What’s an L-1B Visa?

An L-1B visa is a specific subset of intracompany transfer visas.  They are intended primarily for the purpose of transferring to a U.S. branch of an overseas company operating in the applicant’s home country. 

Intracompany transfer immigration laws generally allow the person to transfer within their company; if a branch does not exist in the U.S., the L-1 visa category can also allow the company to open a new branch in the U.S.

To be eligible for an L-1B Visa, the worker must possess the following general attributes:

  • They have an existing, working relationship with their qualifying organization overseas;
  • They will be doing business as a worker with specialized knowledge in the U.S., in a branch of the qualifying business organization

What Does “Specialized Knowledge” Mean?

For the purposes of an L-1B Intracompany Transfer visa application, the term “Specialized knowledge” means that the employee possesses special knowledge regarding the company’s:

  • Products
  • Services
  • Research
  • Management
  • Techniques or equipment
  • Other interests and applications within its international field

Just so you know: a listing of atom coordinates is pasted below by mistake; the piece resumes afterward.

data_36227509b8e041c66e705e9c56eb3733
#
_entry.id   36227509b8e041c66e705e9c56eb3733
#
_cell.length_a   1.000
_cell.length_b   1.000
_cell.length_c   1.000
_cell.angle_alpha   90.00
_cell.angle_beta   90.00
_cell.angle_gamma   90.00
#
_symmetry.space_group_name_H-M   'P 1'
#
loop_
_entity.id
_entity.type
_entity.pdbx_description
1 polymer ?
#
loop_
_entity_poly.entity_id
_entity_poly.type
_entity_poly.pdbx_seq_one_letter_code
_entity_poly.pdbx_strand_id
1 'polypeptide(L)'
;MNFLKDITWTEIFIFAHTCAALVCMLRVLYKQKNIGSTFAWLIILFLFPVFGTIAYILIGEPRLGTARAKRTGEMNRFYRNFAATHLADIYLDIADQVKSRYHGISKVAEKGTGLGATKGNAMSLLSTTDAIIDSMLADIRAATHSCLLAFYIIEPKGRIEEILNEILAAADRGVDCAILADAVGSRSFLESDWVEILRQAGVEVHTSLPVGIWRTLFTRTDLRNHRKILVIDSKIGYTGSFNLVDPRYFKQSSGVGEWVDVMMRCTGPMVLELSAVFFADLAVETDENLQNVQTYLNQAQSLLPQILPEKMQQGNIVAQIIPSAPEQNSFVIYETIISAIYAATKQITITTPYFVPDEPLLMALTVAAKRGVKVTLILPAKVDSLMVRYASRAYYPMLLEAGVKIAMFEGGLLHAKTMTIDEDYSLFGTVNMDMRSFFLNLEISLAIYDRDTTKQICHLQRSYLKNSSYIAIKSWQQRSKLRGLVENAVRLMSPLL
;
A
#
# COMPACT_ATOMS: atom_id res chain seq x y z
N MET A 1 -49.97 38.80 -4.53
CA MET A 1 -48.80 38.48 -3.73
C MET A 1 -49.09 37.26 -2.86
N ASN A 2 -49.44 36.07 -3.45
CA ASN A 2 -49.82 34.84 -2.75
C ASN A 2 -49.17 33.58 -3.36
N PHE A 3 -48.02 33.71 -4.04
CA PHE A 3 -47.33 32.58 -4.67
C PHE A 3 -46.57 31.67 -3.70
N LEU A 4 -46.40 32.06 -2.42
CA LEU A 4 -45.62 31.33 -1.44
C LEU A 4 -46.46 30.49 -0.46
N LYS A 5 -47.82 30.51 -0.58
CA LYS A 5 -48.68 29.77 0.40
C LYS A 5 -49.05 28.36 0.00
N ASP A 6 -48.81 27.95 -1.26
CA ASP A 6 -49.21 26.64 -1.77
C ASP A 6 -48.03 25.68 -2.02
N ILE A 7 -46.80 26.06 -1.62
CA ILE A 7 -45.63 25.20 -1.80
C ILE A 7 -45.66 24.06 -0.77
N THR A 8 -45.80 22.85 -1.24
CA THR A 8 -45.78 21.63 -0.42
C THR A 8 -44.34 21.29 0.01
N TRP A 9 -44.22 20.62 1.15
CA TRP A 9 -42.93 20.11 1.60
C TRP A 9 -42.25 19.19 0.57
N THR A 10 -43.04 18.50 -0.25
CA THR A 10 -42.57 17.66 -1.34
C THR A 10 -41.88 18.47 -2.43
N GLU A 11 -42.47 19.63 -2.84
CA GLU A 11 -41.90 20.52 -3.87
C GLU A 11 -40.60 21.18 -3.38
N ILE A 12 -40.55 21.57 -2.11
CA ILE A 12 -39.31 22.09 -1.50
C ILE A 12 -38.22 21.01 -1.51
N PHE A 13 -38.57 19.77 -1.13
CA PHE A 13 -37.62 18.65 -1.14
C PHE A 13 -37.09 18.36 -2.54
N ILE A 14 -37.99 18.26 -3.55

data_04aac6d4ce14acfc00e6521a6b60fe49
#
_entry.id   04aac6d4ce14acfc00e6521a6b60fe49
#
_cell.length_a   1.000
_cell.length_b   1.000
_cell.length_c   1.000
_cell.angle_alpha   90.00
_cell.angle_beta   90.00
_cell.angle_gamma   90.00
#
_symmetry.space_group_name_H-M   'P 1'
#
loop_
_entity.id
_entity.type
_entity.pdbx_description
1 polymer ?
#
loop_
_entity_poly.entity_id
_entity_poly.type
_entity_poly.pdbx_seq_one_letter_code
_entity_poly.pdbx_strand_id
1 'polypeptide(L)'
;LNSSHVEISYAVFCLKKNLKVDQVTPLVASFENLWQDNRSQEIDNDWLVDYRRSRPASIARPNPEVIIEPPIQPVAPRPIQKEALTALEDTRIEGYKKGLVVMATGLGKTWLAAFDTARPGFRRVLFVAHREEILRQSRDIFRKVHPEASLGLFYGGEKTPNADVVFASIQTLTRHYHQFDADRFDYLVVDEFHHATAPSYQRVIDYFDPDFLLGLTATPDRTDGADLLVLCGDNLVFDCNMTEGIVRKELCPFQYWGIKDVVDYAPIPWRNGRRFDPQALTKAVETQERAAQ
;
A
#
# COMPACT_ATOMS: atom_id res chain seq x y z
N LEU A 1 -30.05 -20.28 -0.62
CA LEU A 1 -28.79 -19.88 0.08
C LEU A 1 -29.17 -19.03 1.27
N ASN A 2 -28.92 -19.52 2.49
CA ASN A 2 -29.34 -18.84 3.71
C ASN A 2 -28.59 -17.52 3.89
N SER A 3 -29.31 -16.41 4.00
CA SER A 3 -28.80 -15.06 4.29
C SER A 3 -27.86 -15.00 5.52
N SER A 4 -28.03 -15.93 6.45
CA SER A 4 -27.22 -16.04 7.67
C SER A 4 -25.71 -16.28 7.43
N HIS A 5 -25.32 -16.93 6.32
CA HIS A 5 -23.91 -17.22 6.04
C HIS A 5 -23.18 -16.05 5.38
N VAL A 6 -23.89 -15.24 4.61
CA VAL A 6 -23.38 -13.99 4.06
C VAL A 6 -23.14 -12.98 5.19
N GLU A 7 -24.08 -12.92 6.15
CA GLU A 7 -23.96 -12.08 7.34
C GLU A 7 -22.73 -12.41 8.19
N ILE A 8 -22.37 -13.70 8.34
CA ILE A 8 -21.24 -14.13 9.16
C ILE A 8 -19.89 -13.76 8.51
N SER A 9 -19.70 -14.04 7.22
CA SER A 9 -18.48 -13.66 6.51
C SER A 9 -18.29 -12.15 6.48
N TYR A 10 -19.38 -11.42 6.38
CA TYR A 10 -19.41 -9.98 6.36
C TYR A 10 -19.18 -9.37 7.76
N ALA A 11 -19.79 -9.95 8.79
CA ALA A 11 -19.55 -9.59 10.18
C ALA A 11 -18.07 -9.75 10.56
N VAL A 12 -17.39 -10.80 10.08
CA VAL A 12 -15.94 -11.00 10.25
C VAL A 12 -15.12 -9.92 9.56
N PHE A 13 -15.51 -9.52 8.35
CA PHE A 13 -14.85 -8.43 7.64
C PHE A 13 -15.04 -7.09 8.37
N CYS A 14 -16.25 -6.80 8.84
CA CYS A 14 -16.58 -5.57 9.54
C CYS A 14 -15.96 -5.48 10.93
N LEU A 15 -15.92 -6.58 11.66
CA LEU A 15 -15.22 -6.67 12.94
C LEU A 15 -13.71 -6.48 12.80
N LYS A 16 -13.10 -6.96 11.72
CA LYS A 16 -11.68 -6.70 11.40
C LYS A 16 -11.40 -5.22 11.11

Also, the term “specialized knowledge” can refer to an advanced degree of expertise or knowledge in terms of the inner workings of the company or organization.  Thus, the employer doesn’t necessarily have to demonstrate an ability to supervise or manage other workers; such roles are covered by other visas, namely the L-1A visa for Executives or Managers.

Instead, it is sufficient if the L-1B applicant possess a very technical or specialized knowledge of the company’s products or services offered.

What if the Worker Will Be Stationed at a Different Worksite?

In some cases, it is acceptable if the L-1B visa holder is not actually working directly at a worksite owned by the qualifying parent company.  For example, they may be stationed at a location operated by an unaffiliated company.  However, the parent company needs to demonstrate that:

  • The L-1B visa employer won’t be supervised or controlled principally by the unaffiliated employer; and
  • The work that is being performed by the employee will not be counted as “labor for hire” by the unaffiliated company.

These provisions are mainly covered by the L-1 Visa Reform Act of 2004, and apply to petitions filed on or after 06/06/2005.

Should I Hire a Lawyer if I Need Assistance With an L-1B Visa?

L-1B intracompany transfer visas are only reserved for workers possessing specialized knowledge.  If you or a colleague of yours needs assistance with an L-1B visa, you may wish to contact an experienced immigration lawyer in your area for advice.  Your attorney can help advise you of your legal options, and can also represent you in court if you need to make an appearance before a judge for an interview.